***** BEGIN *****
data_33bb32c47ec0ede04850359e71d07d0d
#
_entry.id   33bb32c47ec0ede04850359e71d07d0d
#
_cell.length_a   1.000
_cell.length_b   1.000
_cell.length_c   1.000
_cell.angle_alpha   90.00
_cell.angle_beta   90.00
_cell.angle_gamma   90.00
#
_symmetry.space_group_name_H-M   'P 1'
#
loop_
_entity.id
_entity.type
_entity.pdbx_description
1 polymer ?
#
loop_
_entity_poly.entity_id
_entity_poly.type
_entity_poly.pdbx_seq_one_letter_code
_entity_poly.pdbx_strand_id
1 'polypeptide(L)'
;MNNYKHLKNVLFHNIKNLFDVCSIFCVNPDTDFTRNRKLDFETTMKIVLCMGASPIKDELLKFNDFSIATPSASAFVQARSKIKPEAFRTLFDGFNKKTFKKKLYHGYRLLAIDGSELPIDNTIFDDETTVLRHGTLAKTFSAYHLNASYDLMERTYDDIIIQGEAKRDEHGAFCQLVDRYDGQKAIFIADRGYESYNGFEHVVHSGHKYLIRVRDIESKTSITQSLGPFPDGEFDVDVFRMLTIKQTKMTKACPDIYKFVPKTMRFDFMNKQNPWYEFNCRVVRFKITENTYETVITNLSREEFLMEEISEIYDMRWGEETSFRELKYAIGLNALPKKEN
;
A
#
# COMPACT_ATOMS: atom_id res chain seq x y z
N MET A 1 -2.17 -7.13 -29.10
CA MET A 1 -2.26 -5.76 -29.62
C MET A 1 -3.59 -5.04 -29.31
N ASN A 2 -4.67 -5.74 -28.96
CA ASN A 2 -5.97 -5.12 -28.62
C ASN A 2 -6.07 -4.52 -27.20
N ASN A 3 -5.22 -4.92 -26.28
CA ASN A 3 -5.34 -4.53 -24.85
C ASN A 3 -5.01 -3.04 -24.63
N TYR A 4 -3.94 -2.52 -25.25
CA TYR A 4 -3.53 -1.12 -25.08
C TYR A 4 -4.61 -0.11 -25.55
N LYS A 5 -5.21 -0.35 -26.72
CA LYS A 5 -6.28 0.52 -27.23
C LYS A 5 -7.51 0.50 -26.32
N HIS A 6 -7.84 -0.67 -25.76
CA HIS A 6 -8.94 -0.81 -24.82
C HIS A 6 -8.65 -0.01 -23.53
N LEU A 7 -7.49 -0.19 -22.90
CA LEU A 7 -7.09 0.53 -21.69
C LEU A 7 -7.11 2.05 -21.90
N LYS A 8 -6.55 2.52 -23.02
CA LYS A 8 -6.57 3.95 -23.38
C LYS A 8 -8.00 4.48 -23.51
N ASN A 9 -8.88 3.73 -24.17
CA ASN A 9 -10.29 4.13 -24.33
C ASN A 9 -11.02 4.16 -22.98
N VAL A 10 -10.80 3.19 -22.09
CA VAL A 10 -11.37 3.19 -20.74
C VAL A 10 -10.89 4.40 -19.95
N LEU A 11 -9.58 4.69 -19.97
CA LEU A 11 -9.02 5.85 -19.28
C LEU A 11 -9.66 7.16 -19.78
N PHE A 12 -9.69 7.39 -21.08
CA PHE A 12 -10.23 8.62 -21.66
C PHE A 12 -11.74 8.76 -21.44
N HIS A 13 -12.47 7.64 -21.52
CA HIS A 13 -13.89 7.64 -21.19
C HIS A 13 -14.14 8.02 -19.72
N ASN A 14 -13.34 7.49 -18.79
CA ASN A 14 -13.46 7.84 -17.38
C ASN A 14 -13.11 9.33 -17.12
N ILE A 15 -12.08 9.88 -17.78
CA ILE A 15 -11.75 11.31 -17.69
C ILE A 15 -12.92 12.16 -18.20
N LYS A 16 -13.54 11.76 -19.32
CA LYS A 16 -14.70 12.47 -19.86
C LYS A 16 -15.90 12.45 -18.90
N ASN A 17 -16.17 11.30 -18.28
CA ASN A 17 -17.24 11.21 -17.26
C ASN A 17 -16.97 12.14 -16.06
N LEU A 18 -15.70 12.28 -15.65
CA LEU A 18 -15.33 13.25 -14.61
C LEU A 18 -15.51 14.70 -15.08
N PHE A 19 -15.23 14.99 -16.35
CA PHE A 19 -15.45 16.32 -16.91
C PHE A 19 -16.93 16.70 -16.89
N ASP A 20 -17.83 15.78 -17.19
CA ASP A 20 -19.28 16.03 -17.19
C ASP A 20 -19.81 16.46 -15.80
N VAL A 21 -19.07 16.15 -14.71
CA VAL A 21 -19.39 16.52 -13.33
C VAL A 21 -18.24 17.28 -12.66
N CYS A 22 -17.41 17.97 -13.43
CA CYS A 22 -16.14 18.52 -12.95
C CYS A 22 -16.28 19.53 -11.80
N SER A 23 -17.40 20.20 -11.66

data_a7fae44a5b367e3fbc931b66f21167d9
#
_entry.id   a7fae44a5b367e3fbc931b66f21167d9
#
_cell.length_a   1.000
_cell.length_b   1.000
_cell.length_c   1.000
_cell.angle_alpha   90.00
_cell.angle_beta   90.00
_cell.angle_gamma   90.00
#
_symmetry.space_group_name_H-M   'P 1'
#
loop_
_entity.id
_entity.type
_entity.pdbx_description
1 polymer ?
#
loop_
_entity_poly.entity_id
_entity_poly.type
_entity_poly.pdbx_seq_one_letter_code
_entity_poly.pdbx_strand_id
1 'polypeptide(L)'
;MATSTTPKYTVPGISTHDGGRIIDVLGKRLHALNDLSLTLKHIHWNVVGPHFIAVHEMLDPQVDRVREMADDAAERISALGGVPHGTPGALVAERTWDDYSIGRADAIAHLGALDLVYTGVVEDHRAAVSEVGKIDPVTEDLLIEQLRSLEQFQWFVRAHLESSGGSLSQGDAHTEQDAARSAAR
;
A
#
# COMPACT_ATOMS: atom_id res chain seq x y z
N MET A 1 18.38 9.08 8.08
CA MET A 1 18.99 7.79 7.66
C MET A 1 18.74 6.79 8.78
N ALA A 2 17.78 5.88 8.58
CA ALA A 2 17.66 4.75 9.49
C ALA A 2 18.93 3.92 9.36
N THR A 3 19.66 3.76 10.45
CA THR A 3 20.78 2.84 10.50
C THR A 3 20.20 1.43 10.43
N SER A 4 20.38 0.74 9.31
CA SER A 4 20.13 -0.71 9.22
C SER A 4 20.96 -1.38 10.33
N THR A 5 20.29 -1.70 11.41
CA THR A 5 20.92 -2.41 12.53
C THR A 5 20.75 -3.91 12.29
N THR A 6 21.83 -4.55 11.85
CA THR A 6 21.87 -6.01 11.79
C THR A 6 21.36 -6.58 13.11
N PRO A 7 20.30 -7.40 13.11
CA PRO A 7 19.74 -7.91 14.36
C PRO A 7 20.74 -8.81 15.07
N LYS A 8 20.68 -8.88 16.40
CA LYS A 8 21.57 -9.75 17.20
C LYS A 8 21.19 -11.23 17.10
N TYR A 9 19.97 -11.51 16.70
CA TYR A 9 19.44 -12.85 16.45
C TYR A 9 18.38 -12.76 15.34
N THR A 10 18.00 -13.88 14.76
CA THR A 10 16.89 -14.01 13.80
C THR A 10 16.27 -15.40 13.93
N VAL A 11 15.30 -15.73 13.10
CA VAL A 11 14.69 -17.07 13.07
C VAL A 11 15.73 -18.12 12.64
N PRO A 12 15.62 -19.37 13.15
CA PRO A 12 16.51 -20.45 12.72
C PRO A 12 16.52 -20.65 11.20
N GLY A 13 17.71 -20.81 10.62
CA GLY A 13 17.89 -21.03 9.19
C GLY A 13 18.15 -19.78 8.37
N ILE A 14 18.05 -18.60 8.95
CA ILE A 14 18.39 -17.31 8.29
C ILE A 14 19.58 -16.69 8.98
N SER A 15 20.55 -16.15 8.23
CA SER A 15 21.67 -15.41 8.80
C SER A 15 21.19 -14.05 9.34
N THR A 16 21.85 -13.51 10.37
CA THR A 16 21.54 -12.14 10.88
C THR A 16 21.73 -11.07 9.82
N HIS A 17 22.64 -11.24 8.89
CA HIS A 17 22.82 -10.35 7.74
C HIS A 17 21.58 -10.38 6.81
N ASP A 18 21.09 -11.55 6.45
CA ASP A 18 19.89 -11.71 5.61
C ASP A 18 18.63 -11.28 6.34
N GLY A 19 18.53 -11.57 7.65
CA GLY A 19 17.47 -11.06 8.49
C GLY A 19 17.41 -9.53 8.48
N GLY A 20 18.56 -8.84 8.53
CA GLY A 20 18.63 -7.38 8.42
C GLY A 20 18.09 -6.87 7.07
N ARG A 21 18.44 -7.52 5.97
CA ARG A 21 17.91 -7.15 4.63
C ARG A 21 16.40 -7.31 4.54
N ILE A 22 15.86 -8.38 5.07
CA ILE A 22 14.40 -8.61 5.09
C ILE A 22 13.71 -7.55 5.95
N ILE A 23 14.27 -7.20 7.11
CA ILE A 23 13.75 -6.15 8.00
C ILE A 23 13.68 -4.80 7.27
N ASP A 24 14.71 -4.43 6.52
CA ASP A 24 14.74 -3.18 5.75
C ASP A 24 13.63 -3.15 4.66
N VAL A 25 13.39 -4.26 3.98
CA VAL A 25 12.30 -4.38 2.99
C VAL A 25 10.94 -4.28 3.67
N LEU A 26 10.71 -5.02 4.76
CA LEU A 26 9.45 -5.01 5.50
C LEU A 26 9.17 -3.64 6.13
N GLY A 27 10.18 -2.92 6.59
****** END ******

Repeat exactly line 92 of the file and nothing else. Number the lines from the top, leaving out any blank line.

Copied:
CA VAL A 21 -19.39 16.52 -13.33